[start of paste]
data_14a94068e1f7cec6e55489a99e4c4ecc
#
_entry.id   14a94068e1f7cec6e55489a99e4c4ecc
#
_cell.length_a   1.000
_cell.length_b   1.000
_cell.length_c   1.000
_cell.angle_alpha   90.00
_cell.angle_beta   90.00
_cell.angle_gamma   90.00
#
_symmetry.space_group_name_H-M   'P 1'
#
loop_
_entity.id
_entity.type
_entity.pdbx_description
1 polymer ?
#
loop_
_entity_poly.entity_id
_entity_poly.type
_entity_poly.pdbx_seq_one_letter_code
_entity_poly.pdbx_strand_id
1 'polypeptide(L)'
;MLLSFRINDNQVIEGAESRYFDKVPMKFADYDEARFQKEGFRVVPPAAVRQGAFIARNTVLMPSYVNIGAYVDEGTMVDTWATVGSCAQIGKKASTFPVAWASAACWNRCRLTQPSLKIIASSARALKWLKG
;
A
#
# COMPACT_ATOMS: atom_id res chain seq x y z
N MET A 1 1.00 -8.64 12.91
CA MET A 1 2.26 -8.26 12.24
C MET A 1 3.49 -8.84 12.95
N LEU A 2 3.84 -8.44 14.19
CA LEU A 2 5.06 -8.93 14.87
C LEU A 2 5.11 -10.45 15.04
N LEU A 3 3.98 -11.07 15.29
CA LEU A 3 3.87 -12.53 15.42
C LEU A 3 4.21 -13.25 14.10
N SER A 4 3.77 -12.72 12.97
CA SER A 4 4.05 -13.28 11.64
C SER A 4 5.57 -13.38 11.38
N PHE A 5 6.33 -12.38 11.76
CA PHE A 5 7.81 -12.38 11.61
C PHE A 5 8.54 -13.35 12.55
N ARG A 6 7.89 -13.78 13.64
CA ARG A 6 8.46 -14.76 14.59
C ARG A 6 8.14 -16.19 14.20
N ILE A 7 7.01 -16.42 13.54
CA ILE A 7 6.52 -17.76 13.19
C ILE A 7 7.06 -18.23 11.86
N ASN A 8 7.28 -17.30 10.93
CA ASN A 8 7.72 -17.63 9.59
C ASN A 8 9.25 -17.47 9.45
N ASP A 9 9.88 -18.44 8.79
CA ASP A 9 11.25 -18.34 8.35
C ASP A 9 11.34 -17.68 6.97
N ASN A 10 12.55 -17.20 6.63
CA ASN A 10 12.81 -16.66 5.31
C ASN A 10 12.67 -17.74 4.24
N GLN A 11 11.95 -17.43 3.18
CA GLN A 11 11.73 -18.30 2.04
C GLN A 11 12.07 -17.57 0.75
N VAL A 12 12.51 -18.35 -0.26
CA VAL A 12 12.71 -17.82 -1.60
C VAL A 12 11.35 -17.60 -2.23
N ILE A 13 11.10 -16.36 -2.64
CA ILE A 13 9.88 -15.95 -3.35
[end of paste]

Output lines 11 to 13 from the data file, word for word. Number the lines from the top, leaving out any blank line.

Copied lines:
#
_symmetry.space_group_name_H-M   'P 1'
#